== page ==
This collection, whose eclectic mix of historical and cultural signifiers makes it near-impervious to review, at least without the requisite critical space, is a Funhouse whose wobbling travelator shifts perspective at every step, where the ceiling hoves in just as the floor opens up, the helpless reader hangs on to taglines for stability, and is thrown into a maelstrom of references, erudite diversions and, sometimes, blind alleys. We are left to marvel at the poet’s ingenuity and proclivity for introducing counter-intuitive moments seamlessly: the manic, insomniac figure in ‘Monkfish’ who ‘levels’ her disordered perception with frenetic bursts of biological ephemera at 4am is doomed to remain adrift, her mental condition dignified by Saunders’ profoundly sympathetic, and metaphorically contiguous, final lines: ‘Your call / is inaudible to divers. Your call / is inaudible to all the undrowned’.

For love is one of the fixed points in an architecture of enormous complexity. Whilst the intense, sensory focus of a simple octet illuminates love’s transformative power indirectly, against the backdrop of a bonfire in Battersea Park, where the ‘cold-toed’, be-hatted celebrants ‘huddle’…

‘Bonfire, bon chance, bon nuit. My hands
In your pockets, your hair in my face.
Like a beating toffee apple, my heart in your mouth.’ (‘Bonfire’)

…the narrator of ‘Under’ yields utterly to a loved other in terms that express the selfless imagination’s extremity in the form of a panegyric, whose acrobatic metaphors approach self-parody yet somehow remain precisely calibrated to the degree of emotional investment tendered. Offering the poem as a distilled representation of self, an unlikely dredger for the silt of despair, Saunders returns to earth with movingly focused sincerity: ‘Hold it up / like you hold me, that it may lead you, / however far it’s able, / homeward, dry.’

The poet is at his best at such moments: the articulation of love, and of its sometime consequence, loss, by circuitous but always compelling, figurative means. The ‘Continental Drift’ that acts as a repeated and supposedly apt metaphor for a relationship breakdown in the affecting, eponymous poem, is obliged towards a symmetrical renegotiation, whose modern geological definition yields a more fitting simulacrum. From the narrator’s concise scientific description of Plate Tectonics, the reader may infer the achingly slow dissipation of an emotional bond:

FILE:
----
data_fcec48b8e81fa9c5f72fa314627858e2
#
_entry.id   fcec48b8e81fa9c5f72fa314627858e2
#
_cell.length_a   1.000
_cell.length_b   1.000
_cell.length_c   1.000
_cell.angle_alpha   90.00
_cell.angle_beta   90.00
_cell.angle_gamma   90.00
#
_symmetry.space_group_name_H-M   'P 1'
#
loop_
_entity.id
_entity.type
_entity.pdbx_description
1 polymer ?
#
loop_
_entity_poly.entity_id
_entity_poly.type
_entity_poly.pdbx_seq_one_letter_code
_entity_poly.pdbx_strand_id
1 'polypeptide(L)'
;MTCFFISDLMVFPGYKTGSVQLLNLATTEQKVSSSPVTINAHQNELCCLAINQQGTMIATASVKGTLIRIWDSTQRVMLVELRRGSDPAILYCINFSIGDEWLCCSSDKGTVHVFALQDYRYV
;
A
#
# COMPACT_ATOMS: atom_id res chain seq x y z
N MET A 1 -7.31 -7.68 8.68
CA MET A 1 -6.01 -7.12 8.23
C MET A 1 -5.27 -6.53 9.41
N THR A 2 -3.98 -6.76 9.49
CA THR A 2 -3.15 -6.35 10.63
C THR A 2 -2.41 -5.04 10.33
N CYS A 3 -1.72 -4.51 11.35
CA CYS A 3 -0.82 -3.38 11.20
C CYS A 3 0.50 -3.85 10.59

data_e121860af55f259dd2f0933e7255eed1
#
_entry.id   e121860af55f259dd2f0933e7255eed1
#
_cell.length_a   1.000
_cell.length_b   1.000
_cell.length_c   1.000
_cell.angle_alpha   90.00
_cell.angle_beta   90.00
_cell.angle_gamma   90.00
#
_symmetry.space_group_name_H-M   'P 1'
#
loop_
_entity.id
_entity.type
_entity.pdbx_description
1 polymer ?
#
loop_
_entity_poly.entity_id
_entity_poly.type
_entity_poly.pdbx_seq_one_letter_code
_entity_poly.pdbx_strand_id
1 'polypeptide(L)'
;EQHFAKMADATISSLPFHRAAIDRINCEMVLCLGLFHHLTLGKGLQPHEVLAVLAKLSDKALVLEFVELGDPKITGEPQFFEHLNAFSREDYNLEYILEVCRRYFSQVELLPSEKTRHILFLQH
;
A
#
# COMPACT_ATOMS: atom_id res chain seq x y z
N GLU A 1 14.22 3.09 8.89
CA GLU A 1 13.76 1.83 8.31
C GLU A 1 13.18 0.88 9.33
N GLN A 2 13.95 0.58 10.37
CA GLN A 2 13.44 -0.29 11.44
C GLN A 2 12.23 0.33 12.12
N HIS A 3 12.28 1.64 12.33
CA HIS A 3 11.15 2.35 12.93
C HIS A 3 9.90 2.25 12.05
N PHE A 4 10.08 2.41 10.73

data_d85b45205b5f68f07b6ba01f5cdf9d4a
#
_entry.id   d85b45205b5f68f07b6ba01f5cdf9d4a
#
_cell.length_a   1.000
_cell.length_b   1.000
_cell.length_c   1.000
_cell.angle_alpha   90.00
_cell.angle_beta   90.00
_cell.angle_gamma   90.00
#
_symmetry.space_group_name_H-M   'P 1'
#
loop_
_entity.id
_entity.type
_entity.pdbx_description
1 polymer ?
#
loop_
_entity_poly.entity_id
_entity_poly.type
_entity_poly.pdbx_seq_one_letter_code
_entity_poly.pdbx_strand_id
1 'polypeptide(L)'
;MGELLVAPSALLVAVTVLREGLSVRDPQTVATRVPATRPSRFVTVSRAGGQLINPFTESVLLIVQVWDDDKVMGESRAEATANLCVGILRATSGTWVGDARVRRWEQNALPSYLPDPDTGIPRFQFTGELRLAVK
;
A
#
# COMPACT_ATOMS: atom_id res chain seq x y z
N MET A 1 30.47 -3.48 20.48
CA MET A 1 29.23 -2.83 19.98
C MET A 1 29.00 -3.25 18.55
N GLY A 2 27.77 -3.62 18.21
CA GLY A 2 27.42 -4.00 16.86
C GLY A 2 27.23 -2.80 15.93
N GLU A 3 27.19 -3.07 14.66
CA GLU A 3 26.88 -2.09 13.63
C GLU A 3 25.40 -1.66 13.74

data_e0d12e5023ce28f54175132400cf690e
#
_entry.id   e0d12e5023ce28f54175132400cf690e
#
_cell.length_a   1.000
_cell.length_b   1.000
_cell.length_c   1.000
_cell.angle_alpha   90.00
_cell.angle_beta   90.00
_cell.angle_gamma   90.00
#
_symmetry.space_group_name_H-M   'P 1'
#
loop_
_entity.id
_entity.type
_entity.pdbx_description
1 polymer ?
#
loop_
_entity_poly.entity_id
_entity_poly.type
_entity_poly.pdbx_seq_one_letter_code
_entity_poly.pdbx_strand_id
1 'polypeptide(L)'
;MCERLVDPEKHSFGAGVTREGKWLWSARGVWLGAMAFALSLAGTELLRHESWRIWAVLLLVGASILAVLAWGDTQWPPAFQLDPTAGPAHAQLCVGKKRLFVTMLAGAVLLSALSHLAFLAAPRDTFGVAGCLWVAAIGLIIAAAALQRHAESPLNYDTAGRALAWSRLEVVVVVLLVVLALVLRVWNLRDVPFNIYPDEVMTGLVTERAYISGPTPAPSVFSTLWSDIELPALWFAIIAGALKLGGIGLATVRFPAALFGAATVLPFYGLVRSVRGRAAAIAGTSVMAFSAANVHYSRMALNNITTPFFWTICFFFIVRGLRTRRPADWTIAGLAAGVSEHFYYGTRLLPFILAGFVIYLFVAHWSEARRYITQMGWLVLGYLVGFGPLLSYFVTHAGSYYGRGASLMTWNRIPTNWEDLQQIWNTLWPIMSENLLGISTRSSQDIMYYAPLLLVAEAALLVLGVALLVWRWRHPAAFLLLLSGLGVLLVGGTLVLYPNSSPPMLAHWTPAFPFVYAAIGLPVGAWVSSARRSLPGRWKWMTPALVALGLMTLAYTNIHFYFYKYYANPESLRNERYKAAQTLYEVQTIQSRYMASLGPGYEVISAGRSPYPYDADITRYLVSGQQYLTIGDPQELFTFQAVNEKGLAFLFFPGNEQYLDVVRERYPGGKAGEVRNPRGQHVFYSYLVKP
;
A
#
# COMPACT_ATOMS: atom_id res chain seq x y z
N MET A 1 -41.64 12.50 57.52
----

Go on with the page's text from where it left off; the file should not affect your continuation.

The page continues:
‘There is no centrifugal pseudo-force, only a slow
subduction. Heat is lost. Plates ‘grow’ apart, not ‘drift’.

The parental divorce, whose painful memory lies at the heart of the final poem of this remarkable collection, may also have been a consequence of ‘heat loss’, of a growing apart. And in ‘2nd Edition’ the central figure on which the narrative hangs is a gift, a book, whose wider semantic serviceability in a poem of love and ritual, is double-edged, shot through with irony. Parcelled off from father to wife, and subsequently from father to son, bearing the same laboured dedication upon which the son can barely gaze, the latter yet finds consolation in the odd juxtaposition of a sentimental inscription – ‘with love, from me to you’ - and the hopeful innocence of lines from an eighth-century poem whose inherent musicality invokes, in the storied imagination, a kind of connection in despite. In this most Larkinesque of poems, Saunders finds a way through the thicket of half-truths and barely-meant intentions to hear the rhythms of acceptance:

‘Early bird and earworm tied
like a joke, or something true.

Foolish, inseparable. Why
not, for a gift, forgive you ?

It’s April 1st. I crack the spine
and watch the words spring new:

Sumer is icumen in
Ihude sing cuccu

Before We Go Any Further is published by Carcanet. More information here.